KLRU Create will inspire you to craft something new with these Saturday theme days in October. Starting at 10 am each Saturday in March, KLRU Create offers viewers themed programming to get you started on various projects.
In honor of the biggest party on the bayou, “Laissez Les Bons Temps Roule” – Let the Good Times Roll!  We’re celebrating Mardi Gras, with chefs Steve Raichlen, John Folse, Paul Prudhomme and John Shields.  They will be preparing the finest seafood and Cajun dishes just in time for Fat Tuesday! Starting at 10 am each Saturday in December, KLRU Create offers viewers themed programming to get you started on various projects.
Join us as we celebrate Christmas and Kwanzaa with help from some of our favorite Create friends.
Starting at 10 am each Saturday in November, KLRU Create offers viewers themed programming to get you started on various projects. There is little about our favorite subject that is unknown to food and cultural historian Burt Wolf.
KLRU’s crafty viewers asked for their favorite shows to be added to the KLRU Create lineup. KLRU will begin adding some local favorites to the KLRU Create (18-2) schedule starting this week. In other crafting news, Scrapbook Memories is now being featured on KLRU-Q (18-3) at 8 a.m. If you watch the Top Chef series and the most recent episodes featuring Master Chefs, you must have noticed that the final three chefs featured had a PBS connection.  Yes, Rick Bayless, Hubert Keller and Michael Chiarello have been on KLRU. Michael Chiarello’s Napa was first featured by KLRU in 2001.  So many of you might remember seeing young Chiarello before he went over to the Food Network. I thought Hubert had a great chance of winning the Top Chef Masters especially after watching him win the first challenge making all of his great food in a college dorm room.  And each week, he did a masterful job of staying in the competition. Some acquaintances, some authors of interesting articles I came across and some people who came highly recommended — spanning from a communications director for an addictions recovery centre, to a web designer and author, to a lead researcher of a multi-year cancer study. It was found that people who checked e-mail frequently were consistently in a “high alert” state.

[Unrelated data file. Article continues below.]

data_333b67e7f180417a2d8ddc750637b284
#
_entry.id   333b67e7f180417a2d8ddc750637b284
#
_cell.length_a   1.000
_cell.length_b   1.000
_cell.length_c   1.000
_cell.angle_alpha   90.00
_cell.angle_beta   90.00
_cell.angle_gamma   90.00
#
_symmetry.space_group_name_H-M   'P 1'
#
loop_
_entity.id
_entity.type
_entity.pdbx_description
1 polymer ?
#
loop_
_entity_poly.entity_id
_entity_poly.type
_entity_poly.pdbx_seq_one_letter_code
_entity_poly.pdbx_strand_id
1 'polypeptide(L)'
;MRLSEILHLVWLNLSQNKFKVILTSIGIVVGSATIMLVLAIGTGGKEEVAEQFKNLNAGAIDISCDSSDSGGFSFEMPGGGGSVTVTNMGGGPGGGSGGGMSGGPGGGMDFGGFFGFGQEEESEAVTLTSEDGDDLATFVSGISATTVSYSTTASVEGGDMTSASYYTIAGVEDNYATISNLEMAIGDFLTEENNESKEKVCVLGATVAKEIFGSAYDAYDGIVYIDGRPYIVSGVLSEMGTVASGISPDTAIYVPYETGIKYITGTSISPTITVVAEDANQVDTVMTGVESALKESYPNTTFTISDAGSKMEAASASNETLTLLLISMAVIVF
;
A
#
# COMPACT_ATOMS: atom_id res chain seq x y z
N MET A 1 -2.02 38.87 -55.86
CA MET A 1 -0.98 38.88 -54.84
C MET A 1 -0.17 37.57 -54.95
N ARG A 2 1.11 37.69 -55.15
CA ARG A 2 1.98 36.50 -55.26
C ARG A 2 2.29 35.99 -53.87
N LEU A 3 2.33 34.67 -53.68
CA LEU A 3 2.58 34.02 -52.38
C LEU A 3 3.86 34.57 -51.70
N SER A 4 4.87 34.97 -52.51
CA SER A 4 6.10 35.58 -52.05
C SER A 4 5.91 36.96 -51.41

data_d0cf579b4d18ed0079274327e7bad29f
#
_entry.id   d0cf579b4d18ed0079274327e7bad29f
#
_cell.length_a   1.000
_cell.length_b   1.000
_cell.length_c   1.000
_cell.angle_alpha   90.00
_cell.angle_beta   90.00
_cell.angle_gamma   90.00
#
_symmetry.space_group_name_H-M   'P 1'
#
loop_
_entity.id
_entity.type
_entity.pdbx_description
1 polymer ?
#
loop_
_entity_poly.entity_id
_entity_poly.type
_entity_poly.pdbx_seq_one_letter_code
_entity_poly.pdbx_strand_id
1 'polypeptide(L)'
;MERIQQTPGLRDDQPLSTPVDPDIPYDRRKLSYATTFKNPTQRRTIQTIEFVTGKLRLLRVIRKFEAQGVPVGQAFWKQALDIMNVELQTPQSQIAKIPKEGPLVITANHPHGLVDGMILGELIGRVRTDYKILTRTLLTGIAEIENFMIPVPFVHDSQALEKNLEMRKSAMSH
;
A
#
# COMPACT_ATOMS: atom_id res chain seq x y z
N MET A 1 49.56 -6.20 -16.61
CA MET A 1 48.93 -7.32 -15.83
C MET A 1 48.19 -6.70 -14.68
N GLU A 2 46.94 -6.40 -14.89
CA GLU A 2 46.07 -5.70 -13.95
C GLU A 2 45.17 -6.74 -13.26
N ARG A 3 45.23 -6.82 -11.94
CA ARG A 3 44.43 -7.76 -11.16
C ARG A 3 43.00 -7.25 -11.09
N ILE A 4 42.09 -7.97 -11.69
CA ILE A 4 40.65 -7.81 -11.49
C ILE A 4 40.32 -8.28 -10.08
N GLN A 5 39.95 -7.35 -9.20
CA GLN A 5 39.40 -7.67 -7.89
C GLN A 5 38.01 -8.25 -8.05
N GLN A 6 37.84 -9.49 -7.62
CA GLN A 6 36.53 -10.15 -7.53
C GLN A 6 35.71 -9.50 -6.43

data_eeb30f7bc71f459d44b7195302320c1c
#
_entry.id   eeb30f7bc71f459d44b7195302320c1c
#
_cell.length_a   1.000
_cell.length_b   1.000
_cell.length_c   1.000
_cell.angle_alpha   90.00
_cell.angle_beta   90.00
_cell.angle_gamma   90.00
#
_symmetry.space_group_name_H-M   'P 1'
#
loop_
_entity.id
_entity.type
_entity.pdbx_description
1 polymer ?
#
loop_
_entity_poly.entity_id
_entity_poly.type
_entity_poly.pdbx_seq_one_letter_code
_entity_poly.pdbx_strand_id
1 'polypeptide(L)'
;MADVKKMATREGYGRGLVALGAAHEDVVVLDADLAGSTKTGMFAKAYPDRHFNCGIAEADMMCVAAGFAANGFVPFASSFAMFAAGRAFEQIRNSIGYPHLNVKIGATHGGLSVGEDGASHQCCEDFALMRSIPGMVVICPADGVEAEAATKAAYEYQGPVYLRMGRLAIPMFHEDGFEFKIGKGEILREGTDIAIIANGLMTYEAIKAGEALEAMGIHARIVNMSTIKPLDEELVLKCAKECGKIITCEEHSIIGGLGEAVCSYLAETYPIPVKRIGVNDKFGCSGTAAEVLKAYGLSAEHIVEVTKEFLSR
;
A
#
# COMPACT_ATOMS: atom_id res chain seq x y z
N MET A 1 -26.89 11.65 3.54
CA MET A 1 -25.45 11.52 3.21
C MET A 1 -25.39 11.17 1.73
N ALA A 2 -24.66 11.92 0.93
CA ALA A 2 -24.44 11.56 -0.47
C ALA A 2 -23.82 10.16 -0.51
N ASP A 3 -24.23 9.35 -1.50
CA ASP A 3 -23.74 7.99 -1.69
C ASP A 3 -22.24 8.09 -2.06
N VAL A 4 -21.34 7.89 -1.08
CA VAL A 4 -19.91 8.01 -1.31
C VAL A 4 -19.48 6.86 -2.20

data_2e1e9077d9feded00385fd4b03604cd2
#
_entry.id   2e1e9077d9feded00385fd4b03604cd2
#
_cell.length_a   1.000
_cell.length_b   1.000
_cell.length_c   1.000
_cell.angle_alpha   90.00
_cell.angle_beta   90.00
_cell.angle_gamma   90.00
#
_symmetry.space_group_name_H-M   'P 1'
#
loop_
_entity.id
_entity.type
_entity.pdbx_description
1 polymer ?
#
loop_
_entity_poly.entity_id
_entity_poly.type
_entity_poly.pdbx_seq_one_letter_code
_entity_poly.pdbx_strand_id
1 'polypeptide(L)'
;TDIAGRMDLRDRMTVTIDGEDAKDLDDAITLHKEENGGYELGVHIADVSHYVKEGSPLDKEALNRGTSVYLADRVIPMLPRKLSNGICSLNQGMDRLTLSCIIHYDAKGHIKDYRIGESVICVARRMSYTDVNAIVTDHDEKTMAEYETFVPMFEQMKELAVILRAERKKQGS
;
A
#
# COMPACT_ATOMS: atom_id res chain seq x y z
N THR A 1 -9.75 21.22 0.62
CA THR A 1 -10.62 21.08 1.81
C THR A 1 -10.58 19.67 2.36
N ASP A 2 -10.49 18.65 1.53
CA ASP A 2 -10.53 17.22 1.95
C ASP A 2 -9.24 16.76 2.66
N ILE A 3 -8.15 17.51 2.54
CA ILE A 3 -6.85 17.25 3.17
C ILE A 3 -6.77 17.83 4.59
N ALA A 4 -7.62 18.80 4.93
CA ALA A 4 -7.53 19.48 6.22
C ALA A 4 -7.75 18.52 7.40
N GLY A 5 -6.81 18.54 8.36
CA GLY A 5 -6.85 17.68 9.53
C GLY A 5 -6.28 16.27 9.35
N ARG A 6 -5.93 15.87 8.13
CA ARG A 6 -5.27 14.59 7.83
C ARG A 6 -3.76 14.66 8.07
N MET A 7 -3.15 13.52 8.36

In fact, as you multitask, your brain literally begins to rewire itself and as a result, sustaining attention becomes impossible. Even now, my fingers will float over to the CMD+TAB buttons ready to switch to another application, check e-mail or see what my friends Instagrammed.
You can learn more about the technique here, and download the free FocusBooster app to try it for yourself. Most often it’s not award winning content (not that I won any awards), but it’s raw material. We’ve basically trained ourselves to automatically respond to stimuli (a notification) by checking the source, much like Pavlov’s dogs in his classical conditioning experiments.
Either a numeral showing you how many e-mails you’re missing, audio ping (Facebook does this with messages) or a pop-up of some sort. Turn off or disable notifications as much as you can, at least for the period of time you need to concentrate on a task. Using the Pomodoro technique, you can give yourself a 5 minute window between completing tasks to check e-mail if you really need to. You just flipped over to the Twitter tab, and next thing you know it’s 3:15AM and you’re reading about Genghis Khan on Wikipedia. Or you can clean up your browser cookies and never let those websites remember your password, so you have to enter it every time.